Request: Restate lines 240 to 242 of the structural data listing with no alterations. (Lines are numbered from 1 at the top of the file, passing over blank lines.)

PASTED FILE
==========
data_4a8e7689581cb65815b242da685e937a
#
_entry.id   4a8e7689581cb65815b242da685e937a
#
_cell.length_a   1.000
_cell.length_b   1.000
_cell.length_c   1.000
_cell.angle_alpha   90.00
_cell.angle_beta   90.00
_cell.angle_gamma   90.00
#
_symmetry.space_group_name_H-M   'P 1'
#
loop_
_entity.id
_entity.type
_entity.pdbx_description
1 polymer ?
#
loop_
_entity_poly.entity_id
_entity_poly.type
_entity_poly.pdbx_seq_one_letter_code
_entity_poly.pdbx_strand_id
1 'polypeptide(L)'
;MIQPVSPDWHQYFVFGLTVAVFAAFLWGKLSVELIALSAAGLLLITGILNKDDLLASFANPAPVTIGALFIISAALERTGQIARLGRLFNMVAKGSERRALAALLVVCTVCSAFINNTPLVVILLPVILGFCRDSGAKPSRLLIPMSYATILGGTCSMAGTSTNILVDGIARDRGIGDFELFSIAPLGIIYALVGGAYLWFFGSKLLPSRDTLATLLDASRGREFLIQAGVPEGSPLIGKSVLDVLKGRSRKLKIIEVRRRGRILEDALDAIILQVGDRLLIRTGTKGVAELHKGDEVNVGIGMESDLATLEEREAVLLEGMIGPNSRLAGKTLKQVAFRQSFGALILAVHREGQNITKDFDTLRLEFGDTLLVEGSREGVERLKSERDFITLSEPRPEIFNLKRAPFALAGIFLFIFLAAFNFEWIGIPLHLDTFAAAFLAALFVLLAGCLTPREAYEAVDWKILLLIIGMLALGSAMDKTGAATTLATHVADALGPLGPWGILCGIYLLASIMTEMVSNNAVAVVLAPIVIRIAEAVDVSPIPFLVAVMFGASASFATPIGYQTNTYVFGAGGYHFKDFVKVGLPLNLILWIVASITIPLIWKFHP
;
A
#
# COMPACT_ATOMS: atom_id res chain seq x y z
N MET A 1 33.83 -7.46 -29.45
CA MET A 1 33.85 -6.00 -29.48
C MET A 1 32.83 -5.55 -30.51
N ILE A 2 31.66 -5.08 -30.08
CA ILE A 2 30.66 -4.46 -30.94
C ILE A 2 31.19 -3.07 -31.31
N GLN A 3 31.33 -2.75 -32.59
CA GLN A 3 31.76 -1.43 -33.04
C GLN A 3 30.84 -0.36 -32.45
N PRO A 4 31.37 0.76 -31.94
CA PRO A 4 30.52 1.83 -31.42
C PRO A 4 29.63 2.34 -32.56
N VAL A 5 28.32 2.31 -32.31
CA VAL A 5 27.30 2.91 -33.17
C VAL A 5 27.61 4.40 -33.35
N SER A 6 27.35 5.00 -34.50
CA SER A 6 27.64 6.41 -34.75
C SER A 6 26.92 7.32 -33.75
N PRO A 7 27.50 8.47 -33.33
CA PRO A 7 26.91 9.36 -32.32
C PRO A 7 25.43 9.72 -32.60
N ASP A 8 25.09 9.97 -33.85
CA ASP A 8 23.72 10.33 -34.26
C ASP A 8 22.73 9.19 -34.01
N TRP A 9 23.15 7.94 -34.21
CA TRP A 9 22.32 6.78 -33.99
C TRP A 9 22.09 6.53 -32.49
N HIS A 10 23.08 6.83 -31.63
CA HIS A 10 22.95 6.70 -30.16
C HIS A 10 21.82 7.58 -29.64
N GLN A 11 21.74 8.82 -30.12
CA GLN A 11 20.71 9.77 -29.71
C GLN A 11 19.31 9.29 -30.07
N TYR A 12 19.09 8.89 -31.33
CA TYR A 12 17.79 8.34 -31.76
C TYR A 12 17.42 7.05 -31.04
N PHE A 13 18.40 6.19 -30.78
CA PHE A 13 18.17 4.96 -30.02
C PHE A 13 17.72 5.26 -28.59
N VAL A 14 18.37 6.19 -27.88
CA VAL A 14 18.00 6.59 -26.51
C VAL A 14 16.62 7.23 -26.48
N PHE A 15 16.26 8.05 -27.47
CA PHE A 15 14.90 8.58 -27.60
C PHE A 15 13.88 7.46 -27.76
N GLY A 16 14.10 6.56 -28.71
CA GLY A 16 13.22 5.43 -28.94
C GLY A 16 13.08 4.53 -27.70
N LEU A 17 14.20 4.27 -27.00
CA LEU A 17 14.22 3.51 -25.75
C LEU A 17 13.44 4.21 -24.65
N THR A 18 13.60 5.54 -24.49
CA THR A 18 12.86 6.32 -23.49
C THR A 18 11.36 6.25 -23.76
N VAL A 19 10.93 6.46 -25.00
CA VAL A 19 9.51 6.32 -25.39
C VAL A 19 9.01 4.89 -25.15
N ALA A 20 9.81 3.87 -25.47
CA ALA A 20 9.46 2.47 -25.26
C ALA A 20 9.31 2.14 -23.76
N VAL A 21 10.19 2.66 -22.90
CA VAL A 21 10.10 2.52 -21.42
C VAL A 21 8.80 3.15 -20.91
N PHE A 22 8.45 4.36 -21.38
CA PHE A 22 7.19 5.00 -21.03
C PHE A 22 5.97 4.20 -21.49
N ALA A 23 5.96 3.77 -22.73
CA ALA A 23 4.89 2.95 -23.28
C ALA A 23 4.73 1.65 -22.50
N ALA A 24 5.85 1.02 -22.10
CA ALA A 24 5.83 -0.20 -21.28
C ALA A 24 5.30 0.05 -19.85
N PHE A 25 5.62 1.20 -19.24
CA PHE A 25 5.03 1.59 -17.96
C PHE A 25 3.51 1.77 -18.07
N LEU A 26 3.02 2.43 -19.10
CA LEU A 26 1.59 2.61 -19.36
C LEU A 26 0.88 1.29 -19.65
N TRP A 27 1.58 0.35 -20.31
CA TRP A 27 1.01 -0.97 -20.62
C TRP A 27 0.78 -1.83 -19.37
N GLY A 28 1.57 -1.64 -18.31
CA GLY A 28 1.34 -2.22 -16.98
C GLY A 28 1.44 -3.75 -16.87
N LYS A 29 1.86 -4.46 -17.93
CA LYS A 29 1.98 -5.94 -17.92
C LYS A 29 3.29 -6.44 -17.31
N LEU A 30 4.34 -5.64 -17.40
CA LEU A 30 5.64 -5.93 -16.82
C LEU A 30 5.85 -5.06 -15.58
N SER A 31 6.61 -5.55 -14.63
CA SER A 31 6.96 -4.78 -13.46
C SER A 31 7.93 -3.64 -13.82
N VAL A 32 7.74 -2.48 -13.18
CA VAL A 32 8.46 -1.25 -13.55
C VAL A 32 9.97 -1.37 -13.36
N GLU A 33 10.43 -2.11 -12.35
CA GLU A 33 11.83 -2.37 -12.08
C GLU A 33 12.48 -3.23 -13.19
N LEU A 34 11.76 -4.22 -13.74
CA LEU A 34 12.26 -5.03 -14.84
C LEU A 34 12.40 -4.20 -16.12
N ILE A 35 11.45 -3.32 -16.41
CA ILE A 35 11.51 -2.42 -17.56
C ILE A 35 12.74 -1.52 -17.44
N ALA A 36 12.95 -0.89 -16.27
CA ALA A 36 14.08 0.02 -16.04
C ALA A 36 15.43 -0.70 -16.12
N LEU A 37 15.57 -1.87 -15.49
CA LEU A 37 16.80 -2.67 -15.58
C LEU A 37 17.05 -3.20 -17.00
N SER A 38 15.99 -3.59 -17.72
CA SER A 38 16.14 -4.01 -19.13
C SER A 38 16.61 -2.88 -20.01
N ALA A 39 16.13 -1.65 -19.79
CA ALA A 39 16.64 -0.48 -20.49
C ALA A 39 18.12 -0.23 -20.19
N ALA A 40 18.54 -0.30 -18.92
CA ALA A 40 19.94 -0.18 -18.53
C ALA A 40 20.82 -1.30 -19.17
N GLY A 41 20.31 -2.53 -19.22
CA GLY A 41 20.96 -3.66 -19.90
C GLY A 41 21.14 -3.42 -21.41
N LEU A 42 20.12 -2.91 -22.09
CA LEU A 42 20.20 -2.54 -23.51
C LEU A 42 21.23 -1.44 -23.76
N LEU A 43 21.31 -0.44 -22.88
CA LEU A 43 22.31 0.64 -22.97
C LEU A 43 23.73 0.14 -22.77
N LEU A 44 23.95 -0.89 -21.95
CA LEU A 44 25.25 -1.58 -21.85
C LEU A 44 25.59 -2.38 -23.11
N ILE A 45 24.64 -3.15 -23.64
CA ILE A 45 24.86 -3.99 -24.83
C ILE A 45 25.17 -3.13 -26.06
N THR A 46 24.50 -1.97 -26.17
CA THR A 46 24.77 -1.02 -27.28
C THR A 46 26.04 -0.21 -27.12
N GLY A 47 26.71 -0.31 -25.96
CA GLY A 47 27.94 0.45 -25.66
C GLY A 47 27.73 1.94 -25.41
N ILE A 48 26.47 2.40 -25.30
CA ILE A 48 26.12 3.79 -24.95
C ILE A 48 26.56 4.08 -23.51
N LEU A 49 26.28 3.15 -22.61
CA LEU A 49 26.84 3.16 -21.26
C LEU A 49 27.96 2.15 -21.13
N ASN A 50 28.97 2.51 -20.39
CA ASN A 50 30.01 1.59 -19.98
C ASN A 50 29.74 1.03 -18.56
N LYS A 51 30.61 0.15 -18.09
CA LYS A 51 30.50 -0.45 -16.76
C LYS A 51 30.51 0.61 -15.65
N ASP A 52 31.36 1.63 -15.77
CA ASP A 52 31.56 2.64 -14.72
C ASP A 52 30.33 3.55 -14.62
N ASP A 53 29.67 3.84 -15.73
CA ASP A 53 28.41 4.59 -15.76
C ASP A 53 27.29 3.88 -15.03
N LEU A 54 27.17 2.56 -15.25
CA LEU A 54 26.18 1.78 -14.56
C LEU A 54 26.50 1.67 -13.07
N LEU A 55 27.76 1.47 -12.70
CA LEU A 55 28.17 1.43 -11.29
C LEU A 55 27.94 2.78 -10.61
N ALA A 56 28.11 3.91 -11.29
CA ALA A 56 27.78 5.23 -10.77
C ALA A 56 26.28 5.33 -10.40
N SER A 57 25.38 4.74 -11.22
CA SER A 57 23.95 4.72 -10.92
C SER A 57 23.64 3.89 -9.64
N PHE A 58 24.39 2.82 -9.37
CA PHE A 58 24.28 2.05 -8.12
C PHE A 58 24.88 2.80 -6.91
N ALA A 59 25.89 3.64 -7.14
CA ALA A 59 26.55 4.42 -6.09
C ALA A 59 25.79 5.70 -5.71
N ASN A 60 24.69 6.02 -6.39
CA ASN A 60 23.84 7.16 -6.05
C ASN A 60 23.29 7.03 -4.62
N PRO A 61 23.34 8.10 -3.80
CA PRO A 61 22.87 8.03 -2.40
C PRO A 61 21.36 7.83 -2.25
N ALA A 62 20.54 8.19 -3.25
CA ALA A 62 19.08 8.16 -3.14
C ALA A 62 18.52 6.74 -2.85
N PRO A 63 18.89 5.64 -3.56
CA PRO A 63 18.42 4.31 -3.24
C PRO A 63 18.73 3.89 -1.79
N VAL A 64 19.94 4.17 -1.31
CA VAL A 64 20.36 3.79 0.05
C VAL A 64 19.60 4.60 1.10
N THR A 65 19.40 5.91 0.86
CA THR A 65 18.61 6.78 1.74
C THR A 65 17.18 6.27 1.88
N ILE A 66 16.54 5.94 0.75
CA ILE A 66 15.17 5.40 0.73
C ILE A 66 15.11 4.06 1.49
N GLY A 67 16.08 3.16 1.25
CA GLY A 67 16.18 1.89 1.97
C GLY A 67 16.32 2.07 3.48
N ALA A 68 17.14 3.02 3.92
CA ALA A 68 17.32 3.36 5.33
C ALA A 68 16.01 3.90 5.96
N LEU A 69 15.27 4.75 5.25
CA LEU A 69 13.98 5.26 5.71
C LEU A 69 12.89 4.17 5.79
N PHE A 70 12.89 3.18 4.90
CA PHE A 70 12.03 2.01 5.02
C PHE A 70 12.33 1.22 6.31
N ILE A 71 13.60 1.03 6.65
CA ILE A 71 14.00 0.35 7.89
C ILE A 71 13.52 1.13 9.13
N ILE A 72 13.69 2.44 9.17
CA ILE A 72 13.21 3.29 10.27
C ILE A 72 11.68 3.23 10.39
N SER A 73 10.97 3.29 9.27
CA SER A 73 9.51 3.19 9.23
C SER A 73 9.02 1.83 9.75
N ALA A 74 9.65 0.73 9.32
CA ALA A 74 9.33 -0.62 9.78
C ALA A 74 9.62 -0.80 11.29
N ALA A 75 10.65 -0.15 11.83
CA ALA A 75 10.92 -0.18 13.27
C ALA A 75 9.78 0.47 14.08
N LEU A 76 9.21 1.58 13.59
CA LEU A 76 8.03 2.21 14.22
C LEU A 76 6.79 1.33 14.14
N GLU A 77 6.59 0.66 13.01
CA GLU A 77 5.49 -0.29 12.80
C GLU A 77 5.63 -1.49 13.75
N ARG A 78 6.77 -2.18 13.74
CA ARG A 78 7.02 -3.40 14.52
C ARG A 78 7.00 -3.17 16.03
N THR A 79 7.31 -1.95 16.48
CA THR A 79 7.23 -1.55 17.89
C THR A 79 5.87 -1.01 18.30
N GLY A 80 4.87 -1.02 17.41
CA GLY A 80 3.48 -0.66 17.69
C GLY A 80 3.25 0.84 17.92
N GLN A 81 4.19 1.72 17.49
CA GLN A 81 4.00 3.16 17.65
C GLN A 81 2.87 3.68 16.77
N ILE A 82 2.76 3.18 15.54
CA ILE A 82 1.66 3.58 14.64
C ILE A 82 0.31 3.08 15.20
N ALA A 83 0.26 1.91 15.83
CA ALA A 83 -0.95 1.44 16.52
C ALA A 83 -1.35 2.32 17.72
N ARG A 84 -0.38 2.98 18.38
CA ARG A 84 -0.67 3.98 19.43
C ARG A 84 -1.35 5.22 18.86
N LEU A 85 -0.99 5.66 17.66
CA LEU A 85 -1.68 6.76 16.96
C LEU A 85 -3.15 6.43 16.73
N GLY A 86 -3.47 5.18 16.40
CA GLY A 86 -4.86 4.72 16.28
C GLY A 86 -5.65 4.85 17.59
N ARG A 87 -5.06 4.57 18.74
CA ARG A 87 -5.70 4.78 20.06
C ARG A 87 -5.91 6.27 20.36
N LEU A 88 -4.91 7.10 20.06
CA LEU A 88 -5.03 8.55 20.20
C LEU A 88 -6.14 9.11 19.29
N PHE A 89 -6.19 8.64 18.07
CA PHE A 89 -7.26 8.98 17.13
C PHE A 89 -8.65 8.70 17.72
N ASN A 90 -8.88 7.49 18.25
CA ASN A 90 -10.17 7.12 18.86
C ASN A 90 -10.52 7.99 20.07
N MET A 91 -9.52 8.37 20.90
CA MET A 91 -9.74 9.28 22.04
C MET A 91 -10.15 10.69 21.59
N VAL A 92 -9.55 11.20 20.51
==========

C PHE A 70 12.33 1.22 6.31
N ILE A 71 13.60 1.03 6.65
CA ILE A 71 14.00 0.35 7.89